Exhibited October 11, 2019
Architecture meets AI
The first architectural pavilion project to incorporate artificial intelligence, Ada's knitted light immerses visitors in a responsive and interactive glow of photoluminescence driven by individual and collective human-expression data gathered and housed within Microsoft Research Building 99.
Named after Ada Lovelace—the polymath, mathematician, first computer programmer, and early innovator of the computer age—Ada is a collaboration by architectural designer Jenny Sabin and Microsoft Research, as it embodies performance, material innovation, human-centered adaptive architecture, and emerging technologies.
A network of sensors and cameras located throughout the building offer opportunities for Ada's audience to engage, interact with, and drive the project. The data includes expression count, voice tones, and gestures that are processed by AI algorithms and correlated with sentiment. Three scales of responsive and gradated lighting include a network of addressable LEDs, a custom fiber optic central tensegrity cone, and five external PAR lights responding in real time to continuous streams of data. Specific expression data are correlated with colors, spatial zones within the project, and responsive materials.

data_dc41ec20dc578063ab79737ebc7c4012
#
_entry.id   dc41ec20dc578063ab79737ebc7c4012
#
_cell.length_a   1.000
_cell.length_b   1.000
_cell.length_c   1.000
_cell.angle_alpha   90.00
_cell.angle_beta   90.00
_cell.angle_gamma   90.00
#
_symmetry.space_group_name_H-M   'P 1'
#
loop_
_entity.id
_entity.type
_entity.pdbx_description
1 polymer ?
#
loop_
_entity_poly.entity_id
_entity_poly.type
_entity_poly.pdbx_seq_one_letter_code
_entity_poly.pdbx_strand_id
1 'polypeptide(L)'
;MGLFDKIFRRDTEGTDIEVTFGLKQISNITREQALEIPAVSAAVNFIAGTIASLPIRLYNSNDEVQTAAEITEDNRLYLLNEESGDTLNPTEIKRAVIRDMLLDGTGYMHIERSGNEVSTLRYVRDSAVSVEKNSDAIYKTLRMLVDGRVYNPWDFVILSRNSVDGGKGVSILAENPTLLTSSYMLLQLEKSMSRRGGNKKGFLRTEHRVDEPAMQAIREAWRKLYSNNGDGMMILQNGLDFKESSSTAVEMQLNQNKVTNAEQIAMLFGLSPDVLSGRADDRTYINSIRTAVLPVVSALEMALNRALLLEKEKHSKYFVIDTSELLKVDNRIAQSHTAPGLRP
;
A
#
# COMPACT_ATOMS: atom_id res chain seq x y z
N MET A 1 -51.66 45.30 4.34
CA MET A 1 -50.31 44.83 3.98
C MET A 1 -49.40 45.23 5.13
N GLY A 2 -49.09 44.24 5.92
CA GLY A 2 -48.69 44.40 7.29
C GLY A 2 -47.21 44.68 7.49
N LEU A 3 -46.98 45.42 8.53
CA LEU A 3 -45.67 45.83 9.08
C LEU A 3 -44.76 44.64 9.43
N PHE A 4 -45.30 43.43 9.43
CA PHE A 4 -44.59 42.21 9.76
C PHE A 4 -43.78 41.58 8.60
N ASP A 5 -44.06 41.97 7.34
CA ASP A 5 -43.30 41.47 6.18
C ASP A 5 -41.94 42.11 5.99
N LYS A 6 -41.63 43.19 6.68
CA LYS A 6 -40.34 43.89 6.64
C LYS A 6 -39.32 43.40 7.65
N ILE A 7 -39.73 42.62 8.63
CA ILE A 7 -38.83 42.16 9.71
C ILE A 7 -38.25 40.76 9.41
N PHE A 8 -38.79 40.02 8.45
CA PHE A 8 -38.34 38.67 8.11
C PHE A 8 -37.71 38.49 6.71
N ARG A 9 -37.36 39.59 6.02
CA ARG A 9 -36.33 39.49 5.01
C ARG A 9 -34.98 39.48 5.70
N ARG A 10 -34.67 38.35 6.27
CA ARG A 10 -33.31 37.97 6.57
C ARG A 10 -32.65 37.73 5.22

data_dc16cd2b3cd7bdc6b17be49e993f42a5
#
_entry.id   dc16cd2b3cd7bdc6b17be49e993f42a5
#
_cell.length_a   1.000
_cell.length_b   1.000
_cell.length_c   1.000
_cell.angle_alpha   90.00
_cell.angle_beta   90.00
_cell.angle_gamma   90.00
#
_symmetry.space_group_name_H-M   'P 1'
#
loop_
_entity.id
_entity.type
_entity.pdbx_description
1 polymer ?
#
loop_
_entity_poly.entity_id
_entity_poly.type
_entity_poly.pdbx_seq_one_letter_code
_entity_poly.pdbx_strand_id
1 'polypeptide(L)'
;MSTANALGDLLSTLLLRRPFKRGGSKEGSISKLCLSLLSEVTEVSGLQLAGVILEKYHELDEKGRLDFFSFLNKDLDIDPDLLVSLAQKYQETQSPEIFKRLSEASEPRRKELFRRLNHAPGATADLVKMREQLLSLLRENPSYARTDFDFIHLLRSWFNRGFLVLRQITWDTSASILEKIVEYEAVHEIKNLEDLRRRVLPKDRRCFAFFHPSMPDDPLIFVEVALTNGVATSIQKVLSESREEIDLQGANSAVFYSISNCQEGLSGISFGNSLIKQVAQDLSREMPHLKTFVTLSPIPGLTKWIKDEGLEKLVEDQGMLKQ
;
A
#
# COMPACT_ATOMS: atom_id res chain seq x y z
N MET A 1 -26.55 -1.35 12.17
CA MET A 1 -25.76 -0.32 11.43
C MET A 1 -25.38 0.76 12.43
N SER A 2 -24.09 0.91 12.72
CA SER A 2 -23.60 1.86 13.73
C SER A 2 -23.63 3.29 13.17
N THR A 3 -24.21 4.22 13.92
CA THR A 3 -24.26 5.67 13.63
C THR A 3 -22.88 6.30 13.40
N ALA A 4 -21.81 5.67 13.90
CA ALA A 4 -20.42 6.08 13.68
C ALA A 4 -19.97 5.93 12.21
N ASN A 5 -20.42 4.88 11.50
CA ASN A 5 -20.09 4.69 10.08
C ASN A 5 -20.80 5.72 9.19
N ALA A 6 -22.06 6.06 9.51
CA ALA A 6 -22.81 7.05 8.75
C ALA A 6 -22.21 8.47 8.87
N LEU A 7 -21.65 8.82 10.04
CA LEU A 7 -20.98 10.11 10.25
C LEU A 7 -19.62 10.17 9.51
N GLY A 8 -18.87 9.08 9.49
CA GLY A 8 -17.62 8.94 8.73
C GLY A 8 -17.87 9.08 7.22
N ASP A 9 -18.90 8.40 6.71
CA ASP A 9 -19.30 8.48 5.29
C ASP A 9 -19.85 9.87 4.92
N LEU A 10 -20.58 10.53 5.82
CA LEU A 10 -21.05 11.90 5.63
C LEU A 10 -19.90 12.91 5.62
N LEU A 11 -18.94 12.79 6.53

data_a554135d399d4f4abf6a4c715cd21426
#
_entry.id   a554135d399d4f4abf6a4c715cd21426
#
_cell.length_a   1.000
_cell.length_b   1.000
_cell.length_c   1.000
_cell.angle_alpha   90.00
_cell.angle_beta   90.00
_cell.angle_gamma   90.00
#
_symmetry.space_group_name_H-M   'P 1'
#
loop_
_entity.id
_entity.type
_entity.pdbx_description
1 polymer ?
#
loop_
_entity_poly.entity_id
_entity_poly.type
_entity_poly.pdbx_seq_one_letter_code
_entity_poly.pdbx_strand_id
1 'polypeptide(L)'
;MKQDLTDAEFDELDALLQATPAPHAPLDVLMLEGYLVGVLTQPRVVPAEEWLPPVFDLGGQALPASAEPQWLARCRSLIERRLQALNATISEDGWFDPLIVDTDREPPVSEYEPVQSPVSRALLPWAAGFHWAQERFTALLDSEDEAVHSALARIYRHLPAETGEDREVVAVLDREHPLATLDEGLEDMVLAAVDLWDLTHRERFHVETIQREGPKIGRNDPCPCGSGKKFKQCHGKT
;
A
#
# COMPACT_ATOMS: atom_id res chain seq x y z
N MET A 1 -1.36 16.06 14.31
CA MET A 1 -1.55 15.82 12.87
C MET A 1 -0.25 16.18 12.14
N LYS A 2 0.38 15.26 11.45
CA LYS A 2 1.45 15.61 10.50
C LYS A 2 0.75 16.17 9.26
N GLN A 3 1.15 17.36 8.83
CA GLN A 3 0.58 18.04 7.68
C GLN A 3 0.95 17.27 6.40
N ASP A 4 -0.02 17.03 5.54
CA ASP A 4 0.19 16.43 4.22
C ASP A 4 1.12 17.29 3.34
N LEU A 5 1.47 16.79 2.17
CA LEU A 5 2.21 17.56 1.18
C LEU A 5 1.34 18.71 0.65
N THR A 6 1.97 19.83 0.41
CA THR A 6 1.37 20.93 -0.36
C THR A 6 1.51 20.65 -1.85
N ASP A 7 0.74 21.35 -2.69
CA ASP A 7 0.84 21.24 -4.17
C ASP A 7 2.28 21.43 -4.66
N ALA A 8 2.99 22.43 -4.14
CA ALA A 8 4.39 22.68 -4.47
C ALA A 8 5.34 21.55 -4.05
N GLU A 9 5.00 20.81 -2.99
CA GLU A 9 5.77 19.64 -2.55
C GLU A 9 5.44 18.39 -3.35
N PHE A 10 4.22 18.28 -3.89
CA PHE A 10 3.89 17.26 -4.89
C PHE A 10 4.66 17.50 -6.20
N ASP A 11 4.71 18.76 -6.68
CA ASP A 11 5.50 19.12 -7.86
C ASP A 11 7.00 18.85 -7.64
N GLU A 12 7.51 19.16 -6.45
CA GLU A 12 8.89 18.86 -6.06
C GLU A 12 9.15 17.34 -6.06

Ada builds upon 13 years of collaborative innovation across architecture and science, where projects are informed by and embrace technology, non-standard and bio-steered concepts, and the hidden spatial structures within data.
Research meets art and design
From the moment of Jenny Sabin's first introductions at Microsoft Research in her role as artist in residence, she encountered what she described as "such a high caliber of exchange and genuine openness for creative sparks." Exploring a mutual interest for a project that would embrace specific research around artificial intelligence and its public perception, Jenny saw Ada as an opportunity to address an often-dystopic point of view about technology and "turn that around with a reflexive, human-centered project." Engaging with rigorous research enabled her to envision an installation that could serve as a future platform for researchers to give embodied visualization to their big data.
Jenny, who is fundamentally an architectural designer, points out that creative architecture is born out of constraints. She attributes her shift from artist to architect as following a desire for such constraints. Ada is an exciting demonstration of this principle, as the installation distilled from no-limits brainstorming sessions with Microsoft Research collaborators into its final innovative architecture.
Summarizing her experience at Microsoft Research as a "synergy of kindred spirits," Jenny adds, "Working outside the discipline of design and architecture, there can be a loneliness forging a new structure outside of the academy. … But this is what they—the people at Microsoft Research—do. … It's inspiring, like being a kid in the candy store."
A vehicle to envision possible futures
Asta Roseway, principal research designer and fusionist at Microsoft Research, promotes art as a bridge between technology and humanity: "If we're building these technologies to have real-world impact, it's essential to have the right kind of brains in the room … to use art as a vehicle to envision possible futures. … In the case of Ada, you have multiple individuals who've actually risen to the occasion to push beyond their comfort zone to help instantiate something novel."